Financial considerations for remarrying later in lifePublished 5:26pm Thursday, December 27, 2012
Dear Savvy Senior,
What are the financial issues that come with remarrying later in life? I’ve been seeing a wonderful man for two years, and we’ve been talking about marriage, but I want to make sure we understand all the possible financial consequences before getting hitched.
~ Single Senior
That’s a great question. Getting remarried later in life can actually bring about a host of financial and legal issues that are much different and more complicated than they are for younger couples just starting out. Here are some common problem areas you need to think about, and some tips and resources that can help.
Estate planning: Getting remarried can have a big effect on your estate plan. Even if your will leaves everything to your kids, in most states spouses are automatically entitled to a share of your estate – usually one-third to one-half. If you don’t want to leave a third or more of your assets to your new partner, get a prenuptial agreement where you both agree not to take anything from the other’s estate. If you do want to leave something to your spouse and ensure your heirs receive their inheritance, a trust may be the best option.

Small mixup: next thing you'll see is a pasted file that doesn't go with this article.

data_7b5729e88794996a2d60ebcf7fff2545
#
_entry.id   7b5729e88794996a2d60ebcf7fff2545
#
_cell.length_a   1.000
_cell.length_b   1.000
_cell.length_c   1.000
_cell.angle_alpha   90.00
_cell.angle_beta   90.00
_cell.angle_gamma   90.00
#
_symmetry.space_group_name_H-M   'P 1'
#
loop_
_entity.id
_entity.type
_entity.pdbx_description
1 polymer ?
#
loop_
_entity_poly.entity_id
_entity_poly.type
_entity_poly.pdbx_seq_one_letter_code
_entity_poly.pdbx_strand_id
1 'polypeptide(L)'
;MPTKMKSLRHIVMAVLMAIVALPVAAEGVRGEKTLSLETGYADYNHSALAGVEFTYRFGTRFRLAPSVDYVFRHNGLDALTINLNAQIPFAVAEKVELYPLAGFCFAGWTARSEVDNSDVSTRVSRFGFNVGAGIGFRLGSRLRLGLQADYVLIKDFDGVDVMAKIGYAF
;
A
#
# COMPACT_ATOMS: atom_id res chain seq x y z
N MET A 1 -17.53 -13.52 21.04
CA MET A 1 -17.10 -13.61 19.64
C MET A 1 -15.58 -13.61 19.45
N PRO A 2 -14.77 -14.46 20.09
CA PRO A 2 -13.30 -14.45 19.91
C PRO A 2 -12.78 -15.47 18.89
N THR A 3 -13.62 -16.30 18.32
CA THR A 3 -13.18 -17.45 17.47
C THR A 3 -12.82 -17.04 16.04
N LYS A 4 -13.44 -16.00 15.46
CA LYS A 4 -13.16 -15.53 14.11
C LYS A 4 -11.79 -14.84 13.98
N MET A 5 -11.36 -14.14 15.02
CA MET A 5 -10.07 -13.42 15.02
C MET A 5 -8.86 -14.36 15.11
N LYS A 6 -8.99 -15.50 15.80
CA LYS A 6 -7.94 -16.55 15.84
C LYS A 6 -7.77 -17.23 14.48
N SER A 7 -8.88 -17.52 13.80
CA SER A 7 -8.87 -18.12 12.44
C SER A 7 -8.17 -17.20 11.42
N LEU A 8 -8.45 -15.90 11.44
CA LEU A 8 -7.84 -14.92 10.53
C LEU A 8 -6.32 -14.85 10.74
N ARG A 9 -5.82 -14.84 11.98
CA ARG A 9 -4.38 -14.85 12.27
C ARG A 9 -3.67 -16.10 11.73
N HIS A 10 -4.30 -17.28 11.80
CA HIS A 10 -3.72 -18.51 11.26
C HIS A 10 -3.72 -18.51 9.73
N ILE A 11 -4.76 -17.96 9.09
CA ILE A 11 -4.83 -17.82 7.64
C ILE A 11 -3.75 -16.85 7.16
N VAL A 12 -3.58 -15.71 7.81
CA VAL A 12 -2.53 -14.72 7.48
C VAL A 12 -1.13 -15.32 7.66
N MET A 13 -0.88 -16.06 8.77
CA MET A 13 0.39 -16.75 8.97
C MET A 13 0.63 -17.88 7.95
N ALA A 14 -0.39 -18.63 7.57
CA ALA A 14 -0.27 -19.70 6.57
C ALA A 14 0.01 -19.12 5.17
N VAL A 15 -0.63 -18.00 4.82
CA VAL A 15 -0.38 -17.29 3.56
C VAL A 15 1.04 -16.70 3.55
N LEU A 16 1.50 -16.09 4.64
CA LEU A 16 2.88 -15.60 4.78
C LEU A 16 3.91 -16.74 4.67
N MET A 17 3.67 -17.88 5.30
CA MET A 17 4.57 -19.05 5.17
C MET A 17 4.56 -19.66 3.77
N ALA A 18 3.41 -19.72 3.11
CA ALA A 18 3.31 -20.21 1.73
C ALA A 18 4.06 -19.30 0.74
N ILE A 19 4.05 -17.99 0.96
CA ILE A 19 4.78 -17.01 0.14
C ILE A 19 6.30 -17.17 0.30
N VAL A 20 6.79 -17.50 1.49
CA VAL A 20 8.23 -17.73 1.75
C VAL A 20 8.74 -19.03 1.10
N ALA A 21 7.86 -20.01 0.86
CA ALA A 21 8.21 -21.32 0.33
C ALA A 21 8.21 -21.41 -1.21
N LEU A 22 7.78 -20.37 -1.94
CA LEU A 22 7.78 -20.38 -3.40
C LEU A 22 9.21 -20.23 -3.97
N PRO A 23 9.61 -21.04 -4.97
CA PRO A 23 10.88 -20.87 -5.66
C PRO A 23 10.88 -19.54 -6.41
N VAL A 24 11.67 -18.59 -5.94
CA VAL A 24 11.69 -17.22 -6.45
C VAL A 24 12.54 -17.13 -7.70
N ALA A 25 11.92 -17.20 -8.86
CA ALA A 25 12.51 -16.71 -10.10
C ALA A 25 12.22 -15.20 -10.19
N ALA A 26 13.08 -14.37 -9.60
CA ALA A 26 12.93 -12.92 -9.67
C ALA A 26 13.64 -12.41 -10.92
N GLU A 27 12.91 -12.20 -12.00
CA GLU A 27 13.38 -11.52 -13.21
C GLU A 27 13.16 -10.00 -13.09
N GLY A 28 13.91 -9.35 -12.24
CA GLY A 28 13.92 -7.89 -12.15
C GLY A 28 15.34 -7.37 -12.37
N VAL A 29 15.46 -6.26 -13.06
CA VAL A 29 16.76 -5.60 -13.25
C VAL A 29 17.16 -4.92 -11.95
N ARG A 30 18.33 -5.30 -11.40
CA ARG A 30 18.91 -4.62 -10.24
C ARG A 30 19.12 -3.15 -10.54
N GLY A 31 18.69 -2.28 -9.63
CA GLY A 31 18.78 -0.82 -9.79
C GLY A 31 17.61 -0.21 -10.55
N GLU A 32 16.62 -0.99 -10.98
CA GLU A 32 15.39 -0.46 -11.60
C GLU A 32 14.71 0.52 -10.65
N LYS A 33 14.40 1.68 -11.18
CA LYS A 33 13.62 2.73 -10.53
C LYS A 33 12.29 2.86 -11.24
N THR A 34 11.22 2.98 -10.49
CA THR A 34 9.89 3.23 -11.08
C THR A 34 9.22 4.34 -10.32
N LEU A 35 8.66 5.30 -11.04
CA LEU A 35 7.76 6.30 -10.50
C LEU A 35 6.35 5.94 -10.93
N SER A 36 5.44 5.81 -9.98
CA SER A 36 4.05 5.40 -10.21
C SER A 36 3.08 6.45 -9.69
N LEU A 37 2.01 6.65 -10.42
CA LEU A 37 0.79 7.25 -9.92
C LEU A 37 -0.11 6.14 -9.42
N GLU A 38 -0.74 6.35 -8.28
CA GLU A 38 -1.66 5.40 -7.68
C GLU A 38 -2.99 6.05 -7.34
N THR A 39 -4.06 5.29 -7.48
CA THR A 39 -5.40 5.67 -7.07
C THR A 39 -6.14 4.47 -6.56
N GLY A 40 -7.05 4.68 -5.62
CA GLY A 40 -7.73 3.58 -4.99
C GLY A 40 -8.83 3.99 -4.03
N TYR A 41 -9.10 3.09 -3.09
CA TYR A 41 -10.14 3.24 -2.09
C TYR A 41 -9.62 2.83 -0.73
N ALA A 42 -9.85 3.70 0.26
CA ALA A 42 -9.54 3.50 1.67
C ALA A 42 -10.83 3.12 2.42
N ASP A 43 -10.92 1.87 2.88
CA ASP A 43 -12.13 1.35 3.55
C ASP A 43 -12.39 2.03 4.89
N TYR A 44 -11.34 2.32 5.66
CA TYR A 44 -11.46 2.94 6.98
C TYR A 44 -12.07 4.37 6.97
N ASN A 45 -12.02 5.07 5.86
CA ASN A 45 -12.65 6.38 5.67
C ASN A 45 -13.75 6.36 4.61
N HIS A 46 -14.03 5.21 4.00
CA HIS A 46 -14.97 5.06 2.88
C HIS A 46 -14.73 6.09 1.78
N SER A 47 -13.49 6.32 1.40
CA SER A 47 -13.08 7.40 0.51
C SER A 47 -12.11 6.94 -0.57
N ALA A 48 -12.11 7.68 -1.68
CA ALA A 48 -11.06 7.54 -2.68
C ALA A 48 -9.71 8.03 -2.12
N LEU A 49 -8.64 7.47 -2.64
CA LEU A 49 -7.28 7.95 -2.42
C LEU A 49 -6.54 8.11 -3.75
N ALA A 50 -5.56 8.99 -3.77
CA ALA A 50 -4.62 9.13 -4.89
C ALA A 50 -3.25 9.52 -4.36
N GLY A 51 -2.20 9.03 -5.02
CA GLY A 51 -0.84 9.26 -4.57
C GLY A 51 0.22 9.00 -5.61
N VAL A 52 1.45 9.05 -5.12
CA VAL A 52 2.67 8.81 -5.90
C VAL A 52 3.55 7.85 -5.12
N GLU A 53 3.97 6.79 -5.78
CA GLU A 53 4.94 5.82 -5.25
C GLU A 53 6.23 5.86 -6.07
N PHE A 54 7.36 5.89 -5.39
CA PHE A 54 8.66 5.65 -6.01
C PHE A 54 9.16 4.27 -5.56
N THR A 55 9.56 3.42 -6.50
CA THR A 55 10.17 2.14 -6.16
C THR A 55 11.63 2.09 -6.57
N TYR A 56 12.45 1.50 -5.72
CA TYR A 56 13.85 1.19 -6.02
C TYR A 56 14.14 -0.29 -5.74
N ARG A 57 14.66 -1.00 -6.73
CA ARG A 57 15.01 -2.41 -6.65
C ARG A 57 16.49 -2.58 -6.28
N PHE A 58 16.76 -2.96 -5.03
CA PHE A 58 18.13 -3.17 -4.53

Long-term care: You may be surprised to know that in many states, spouses are responsible for each other’s medical and long-term care bills. This is one of the main reasons many older couples choose to live together instead of marrying. Staying unmarried lets you and your partner qualify individually for public benefits, such as Medicaid (which pays nursing home costs), without draining the other one’s resources. But, if you do remarry and can afford it, consider getting a long-term care insurance policy (see longtermcare.gov) to protect your assets.
Real estate: If you’re planning on living in his house or vice versa, you also need to think about what will happen to the house when the owner dies. If, for example, you both decide to live in your home, but you want your kids to inherit the place after you die, putting the house in both names is not an option. But, you may also not want your heirs to evict him once you die. One solution is for you to give your surviving husband a life estate, which gives him the right to live in your property during his lifetime. Then once he dies, the house will pass to your heirs.